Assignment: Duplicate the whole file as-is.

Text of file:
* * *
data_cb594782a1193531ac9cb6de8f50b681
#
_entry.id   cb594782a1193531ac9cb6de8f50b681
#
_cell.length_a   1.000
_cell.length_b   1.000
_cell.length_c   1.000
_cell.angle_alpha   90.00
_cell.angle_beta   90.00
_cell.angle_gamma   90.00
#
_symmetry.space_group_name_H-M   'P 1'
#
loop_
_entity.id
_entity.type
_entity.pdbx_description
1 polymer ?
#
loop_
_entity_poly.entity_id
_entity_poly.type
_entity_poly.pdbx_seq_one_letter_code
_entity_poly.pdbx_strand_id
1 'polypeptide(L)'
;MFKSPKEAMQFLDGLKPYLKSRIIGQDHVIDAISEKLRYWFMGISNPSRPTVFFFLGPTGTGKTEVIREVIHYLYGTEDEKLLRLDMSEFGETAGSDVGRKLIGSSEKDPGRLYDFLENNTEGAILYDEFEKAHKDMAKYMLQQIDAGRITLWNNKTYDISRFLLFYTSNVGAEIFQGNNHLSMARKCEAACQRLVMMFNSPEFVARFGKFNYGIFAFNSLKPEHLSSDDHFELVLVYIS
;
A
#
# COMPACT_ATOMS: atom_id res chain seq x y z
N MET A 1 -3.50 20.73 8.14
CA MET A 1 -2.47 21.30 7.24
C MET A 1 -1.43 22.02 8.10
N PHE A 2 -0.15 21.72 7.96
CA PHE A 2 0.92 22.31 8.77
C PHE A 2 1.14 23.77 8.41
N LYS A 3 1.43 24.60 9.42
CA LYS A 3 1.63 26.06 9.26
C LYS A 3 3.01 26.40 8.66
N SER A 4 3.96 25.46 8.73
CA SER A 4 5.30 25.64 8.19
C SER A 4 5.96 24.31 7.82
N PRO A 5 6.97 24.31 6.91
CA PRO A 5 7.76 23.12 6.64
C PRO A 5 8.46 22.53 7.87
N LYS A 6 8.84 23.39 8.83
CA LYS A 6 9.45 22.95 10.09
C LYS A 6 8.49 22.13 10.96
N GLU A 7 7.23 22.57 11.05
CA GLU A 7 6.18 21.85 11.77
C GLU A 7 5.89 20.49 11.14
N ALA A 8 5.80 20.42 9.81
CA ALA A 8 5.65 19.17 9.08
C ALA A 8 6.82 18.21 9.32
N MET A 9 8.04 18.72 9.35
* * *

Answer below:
data_cb594782a1193531ac9cb6de8f50b681
#
_entry.id   cb594782a1193531ac9cb6de8f50b681
#
_cell.length_a   1.000
_cell.length_b   1.000
_cell.length_c   1.000
_cell.angle_alpha   90.00
_cell.angle_beta   90.00
_cell.angle_gamma   90.00
#
_symmetry.space_group_name_H-M   'P 1'
#
loop_
_entity.id
_entity.type
_entity.pdbx_description
1 polymer ?
#
loop_
_entity_poly.entity_id
_entity_poly.type
_entity_poly.pdbx_seq_one_letter_code
_entity_poly.pdbx_strand_id
1 'polypeptide(L)'
;MFKSPKEAMQFLDGLKPYLKSRIIGQDHVIDAISEKLRYWFMGISNPSRPTVFFFLGPTGTGKTEVIREVIHYLYGTEDEKLLRLDMSEFGETAGSDVGRKLIGSSEKDPGRLYDFLENNTEGAILYDEFEKAHKDMAKYMLQQIDAGRITLWNNKTYDISRFLLFYTSNVGAEIFQGNNHLSMARKCEAACQRLVMMFNSPEFVARFGKFNYGIFAFNSLKPEHLSSDDHFELVLVYIS
;
A
#
# COMPACT_ATOMS: atom_id res chain seq x y z
N MET A 1 -3.50 20.73 8.14
CA MET A 1 -2.47 21.30 7.24
C MET A 1 -1.43 22.02 8.10
N PHE A 2 -0.15 21.72 7.96
CA PHE A 2 0.92 22.31 8.77
C PHE A 2 1.14 23.77 8.41
N LYS A 3 1.43 24.60 9.42
CA LYS A 3 1.63 26.06 9.26
C LYS A 3 3.01 26.40 8.66
N SER A 4 3.96 25.46 8.73
CA SER A 4 5.30 25.64 8.19
C SER A 4 5.96 24.31 7.82
N PRO A 5 6.97 24.31 6.91
CA PRO A 5 7.76 23.12 6.64
C PRO A 5 8.46 22.53 7.87
N LYS A 6 8.84 23.39 8.83
CA LYS A 6 9.45 22.95 10.09
C LYS A 6 8.49 22.13 10.96
N GLU A 7 7.23 22.57 11.05
CA GLU A 7 6.18 21.85 11.77
C GLU A 7 5.89 20.49 11.14
N ALA A 8 5.80 20.42 9.81
CA ALA A 8 5.65 19.17 9.08
C ALA A 8 6.82 18.21 9.32
N MET A 9 8.04 18.72 9.35